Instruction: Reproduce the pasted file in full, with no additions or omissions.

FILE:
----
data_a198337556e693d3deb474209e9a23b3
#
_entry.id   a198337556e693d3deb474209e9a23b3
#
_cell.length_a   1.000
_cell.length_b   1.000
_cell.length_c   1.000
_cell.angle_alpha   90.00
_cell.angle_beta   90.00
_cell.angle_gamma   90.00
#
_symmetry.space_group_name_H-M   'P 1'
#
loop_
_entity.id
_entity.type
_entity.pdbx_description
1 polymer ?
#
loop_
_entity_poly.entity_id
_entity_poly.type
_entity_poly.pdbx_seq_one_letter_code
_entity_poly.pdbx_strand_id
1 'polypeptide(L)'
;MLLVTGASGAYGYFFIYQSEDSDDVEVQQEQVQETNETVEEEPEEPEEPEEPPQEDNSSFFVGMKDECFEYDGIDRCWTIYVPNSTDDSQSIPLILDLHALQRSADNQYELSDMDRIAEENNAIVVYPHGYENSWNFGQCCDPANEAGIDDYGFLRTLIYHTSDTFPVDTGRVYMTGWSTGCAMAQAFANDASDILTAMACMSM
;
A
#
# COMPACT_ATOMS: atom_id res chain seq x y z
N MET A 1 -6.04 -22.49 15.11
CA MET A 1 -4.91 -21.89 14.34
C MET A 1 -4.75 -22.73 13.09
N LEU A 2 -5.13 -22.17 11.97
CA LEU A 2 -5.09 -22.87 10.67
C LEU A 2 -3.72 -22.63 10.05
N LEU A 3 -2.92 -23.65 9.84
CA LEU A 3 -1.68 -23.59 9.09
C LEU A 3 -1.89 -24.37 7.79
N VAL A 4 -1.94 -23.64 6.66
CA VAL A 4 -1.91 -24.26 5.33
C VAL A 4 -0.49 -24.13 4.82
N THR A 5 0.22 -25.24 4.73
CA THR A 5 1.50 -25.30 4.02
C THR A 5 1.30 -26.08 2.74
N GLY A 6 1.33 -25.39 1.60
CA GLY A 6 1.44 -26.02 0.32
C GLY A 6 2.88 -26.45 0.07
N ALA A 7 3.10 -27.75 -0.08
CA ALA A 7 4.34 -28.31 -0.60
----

data_a198337556e693d3deb474209e9a23b3
#
_entry.id   a198337556e693d3deb474209e9a23b3
#
_cell.length_a   1.000
_cell.length_b   1.000
_cell.length_c   1.000
_cell.angle_alpha   90.00
_cell.angle_beta   90.00
_cell.angle_gamma   90.00
#
_symmetry.space_group_name_H-M   'P 1'
#
loop_
_entity.id
_entity.type
_entity.pdbx_description
1 polymer ?
#
loop_
_entity_poly.entity_id
_entity_poly.type
_entity_poly.pdbx_seq_one_letter_code
_entity_poly.pdbx_strand_id
1 'polypeptide(L)'
;MLLVTGASGAYGYFFIYQSEDSDDVEVQQEQVQETNETVEEEPEEPEEPEEPPQEDNSSFFVGMKDECFEYDGIDRCWTIYVPNSTDDSQSIPLILDLHALQRSADNQYELSDMDRIAEENNAIVVYPHGYENSWNFGQCCDPANEAGIDDYGFLRTLIYHTSDTFPVDTGRVYMTGWSTGCAMAQAFANDASDILTAMACMSM
;
A
#
# COMPACT_ATOMS: atom_id res chain seq x y z
N MET A 1 -6.04 -22.49 15.11
CA MET A 1 -4.91 -21.89 14.34
C MET A 1 -4.75 -22.73 13.09
N LEU A 2 -5.13 -22.17 11.97
CA LEU A 2 -5.09 -22.87 10.67
C LEU A 2 -3.72 -22.63 10.05
N LEU A 3 -2.92 -23.65 9.84
CA LEU A 3 -1.68 -23.59 9.09
C LEU A 3 -1.89 -24.37 7.79
N VAL A 4 -1.94 -23.64 6.66
CA VAL A 4 -1.91 -24.26 5.33
C VAL A 4 -0.49 -24.13 4.82
N THR A 5 0.22 -25.24 4.73
CA THR A 5 1.50 -25.30 4.02
C THR A 5 1.30 -26.08 2.74
N GLY A 6 1.33 -25.39 1.60
CA GLY A 6 1.44 -26.02 0.32
C GLY A 6 2.88 -26.45 0.07
N ALA A 7 3.10 -27.75 -0.08
CA ALA A 7 4.34 -28.31 -0.60